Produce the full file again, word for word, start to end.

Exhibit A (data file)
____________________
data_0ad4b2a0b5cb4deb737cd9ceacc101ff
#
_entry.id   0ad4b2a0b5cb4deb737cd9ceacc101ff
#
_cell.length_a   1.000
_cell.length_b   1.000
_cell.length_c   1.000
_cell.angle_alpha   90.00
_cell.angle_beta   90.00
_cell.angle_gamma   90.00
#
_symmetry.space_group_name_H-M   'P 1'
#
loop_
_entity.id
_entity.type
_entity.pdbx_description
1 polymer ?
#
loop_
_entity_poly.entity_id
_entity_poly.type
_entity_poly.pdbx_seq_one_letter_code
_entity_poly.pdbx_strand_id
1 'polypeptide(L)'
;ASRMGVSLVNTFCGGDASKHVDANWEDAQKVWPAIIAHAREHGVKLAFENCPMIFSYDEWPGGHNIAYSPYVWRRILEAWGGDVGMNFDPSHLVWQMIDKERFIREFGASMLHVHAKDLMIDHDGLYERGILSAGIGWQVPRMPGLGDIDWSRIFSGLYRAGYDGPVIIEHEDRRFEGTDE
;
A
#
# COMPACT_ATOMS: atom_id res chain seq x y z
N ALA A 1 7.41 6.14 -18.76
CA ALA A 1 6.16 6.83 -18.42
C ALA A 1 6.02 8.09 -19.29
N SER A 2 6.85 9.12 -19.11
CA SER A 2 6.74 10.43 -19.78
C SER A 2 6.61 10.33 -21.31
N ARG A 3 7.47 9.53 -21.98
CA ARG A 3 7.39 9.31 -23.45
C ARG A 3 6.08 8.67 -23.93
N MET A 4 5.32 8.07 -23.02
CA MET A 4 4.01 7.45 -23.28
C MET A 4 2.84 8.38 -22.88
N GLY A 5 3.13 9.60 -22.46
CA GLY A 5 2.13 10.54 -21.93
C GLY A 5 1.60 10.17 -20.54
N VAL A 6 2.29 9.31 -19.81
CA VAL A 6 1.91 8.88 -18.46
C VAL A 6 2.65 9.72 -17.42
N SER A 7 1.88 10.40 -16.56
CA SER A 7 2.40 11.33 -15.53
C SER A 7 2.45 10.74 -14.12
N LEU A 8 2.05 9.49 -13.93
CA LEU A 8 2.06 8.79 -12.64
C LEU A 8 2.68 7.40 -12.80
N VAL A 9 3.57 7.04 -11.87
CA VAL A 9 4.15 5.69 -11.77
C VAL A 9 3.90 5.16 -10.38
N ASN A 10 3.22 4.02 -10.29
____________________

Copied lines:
data_0ad4b2a0b5cb4deb737cd9ceacc101ff
#
_entry.id   0ad4b2a0b5cb4deb737cd9ceacc101ff
#
_cell.length_a   1.000
_cell.length_b   1.000
_cell.length_c   1.000
_cell.angle_alpha   90.00
_cell.angle_beta   90.00
_cell.angle_gamma   90.00
#
_symmetry.space_group_name_H-M   'P 1'
#
loop_
_entity.id
_entity.type
_entity.pdbx_description
1 polymer ?
#
loop_
_entity_poly.entity_id
_entity_poly.type
_entity_poly.pdbx_seq_one_letter_code
_entity_poly.pdbx_strand_id
1 'polypeptide(L)'
;ASRMGVSLVNTFCGGDASKHVDANWEDAQKVWPAIIAHAREHGVKLAFENCPMIFSYDEWPGGHNIAYSPYVWRRILEAWGGDVGMNFDPSHLVWQMIDKERFIREFGASMLHVHAKDLMIDHDGLYERGILSAGIGWQVPRMPGLGDIDWSRIFSGLYRAGYDGPVIIEHEDRRFEGTDE
;
A
#
# COMPACT_ATOMS: atom_id res chain seq x y z
N ALA A 1 7.41 6.14 -18.76
CA ALA A 1 6.16 6.83 -18.42
C ALA A 1 6.02 8.09 -19.29
N SER A 2 6.85 9.12 -19.11
CA SER A 2 6.74 10.43 -19.78
C SER A 2 6.61 10.33 -21.31
N ARG A 3 7.47 9.53 -21.98
CA ARG A 3 7.39 9.31 -23.45
C ARG A 3 6.08 8.67 -23.93
N MET A 4 5.32 8.07 -23.02
CA MET A 4 4.01 7.45 -23.28
C MET A 4 2.84 8.38 -22.88
N GLY A 5 3.13 9.60 -22.46
CA GLY A 5 2.13 10.54 -21.93
C GLY A 5 1.60 10.17 -20.54
N VAL A 6 2.29 9.31 -19.81
CA VAL A 6 1.91 8.88 -18.46
C VAL A 6 2.65 9.72 -17.42
N SER A 7 1.88 10.40 -16.56
CA SER A 7 2.40 11.33 -15.53
C SER A 7 2.45 10.74 -14.12
N LEU A 8 2.05 9.49 -13.93
CA LEU A 8 2.06 8.79 -12.64
C LEU A 8 2.68 7.40 -12.80
N VAL A 9 3.57 7.04 -11.87
CA VAL A 9 4.15 5.69 -11.77
C VAL A 9 3.90 5.16 -10.38
N ASN A 10 3.22 4.02 -10.29